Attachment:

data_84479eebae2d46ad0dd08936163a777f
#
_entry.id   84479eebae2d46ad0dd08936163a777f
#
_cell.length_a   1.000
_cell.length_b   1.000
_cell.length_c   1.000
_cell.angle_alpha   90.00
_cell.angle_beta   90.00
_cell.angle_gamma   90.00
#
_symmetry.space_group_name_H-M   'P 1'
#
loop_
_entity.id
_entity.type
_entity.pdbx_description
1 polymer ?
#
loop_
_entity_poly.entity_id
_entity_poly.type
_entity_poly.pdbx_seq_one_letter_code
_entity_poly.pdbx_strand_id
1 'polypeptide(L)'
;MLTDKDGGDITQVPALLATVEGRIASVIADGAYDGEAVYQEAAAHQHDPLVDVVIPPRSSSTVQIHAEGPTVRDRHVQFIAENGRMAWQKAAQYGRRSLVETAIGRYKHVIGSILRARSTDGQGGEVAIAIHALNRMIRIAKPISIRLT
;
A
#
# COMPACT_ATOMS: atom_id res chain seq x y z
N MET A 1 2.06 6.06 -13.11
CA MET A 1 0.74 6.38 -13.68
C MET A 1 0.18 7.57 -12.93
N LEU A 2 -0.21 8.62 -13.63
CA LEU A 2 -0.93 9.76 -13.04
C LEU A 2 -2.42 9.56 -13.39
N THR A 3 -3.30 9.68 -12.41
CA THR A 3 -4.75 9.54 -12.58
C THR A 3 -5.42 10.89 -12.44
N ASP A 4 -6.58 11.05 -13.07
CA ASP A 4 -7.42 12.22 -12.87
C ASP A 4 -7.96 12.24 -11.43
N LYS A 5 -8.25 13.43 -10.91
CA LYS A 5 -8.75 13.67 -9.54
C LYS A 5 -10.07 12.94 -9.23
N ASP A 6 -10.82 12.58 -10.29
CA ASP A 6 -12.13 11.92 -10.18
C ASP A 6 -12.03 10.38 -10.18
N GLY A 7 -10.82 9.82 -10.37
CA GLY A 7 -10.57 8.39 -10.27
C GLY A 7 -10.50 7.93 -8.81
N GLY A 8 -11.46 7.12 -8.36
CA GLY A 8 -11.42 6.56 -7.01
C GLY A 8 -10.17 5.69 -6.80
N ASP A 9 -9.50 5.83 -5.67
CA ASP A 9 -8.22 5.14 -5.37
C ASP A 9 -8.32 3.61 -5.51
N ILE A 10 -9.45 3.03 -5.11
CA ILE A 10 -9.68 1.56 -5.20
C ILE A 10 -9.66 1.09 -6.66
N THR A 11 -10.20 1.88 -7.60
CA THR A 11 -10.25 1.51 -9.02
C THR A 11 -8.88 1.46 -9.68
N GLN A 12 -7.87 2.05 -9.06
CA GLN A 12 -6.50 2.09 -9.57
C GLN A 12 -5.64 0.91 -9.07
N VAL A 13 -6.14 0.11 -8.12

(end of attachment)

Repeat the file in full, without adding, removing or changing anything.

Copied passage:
data_84479eebae2d46ad0dd08936163a777f
#
_entry.id   84479eebae2d46ad0dd08936163a777f
#
_cell.length_a   1.000
_cell.length_b   1.000
_cell.length_c   1.000
_cell.angle_alpha   90.00
_cell.angle_beta   90.00
_cell.angle_gamma   90.00
#
_symmetry.space_group_name_H-M   'P 1'
#
loop_
_entity.id
_entity.type
_entity.pdbx_description
1 polymer ?
#
loop_
_entity_poly.entity_id
_entity_poly.type
_entity_poly.pdbx_seq_one_letter_code
_entity_poly.pdbx_strand_id
1 'polypeptide(L)'
;MLTDKDGGDITQVPALLATVEGRIASVIADGAYDGEAVYQEAAAHQHDPLVDVVIPPRSSSTVQIHAEGPTVRDRHVQFIAENGRMAWQKAAQYGRRSLVETAIGRYKHVIGSILRARSTDGQGGEVAIAIHALNRMIRIAKPISIRLT
;
A
#
# COMPACT_ATOMS: atom_id res chain seq x y z
N MET A 1 2.06 6.06 -13.11
CA MET A 1 0.74 6.38 -13.68
C MET A 1 0.18 7.57 -12.93
N LEU A 2 -0.21 8.62 -13.63
CA LEU A 2 -0.93 9.76 -13.04
C LEU A 2 -2.42 9.56 -13.39
N THR A 3 -3.30 9.68 -12.41
CA THR A 3 -4.75 9.54 -12.58
C THR A 3 -5.42 10.89 -12.44
N ASP A 4 -6.58 11.05 -13.07
CA ASP A 4 -7.42 12.22 -12.87
C ASP A 4 -7.96 12.24 -11.43
N LYS A 5 -8.25 13.43 -10.91
CA LYS A 5 -8.75 13.67 -9.54
C LYS A 5 -10.07 12.94 -9.23
N ASP A 6 -10.82 12.58 -10.29
CA ASP A 6 -12.13 11.92 -10.18
C ASP A 6 -12.03 10.38 -10.18
N GLY A 7 -10.82 9.82 -10.37
CA GLY A 7 -10.57 8.39 -10.27
C GLY A 7 -10.50 7.93 -8.81
N GLY A 8 -11.46 7.12 -8.36
CA GLY A 8 -11.42 6.56 -7.01
C GLY A 8 -10.17 5.69 -6.80
N ASP A 9 -9.50 5.83 -5.67
CA ASP A 9 -8.22 5.14 -5.37
C ASP A 9 -8.32 3.61 -5.51
N ILE A 10 -9.45 3.03 -5.11
CA ILE A 10 -9.68 1.56 -5.20
C ILE A 10 -9.66 1.09 -6.66
N THR A 11 -10.20 1.88 -7.60
CA THR A 11 -10.25 1.51 -9.02
C THR A 11 -8.88 1.46 -9.68
N GLN A 12 -7.87 2.05 -9.06
CA GLN A 12 -6.50 2.09 -9.57
C GLN A 12 -5.64 0.91 -9.07
N VAL A 13 -6.14 0.11 -8.12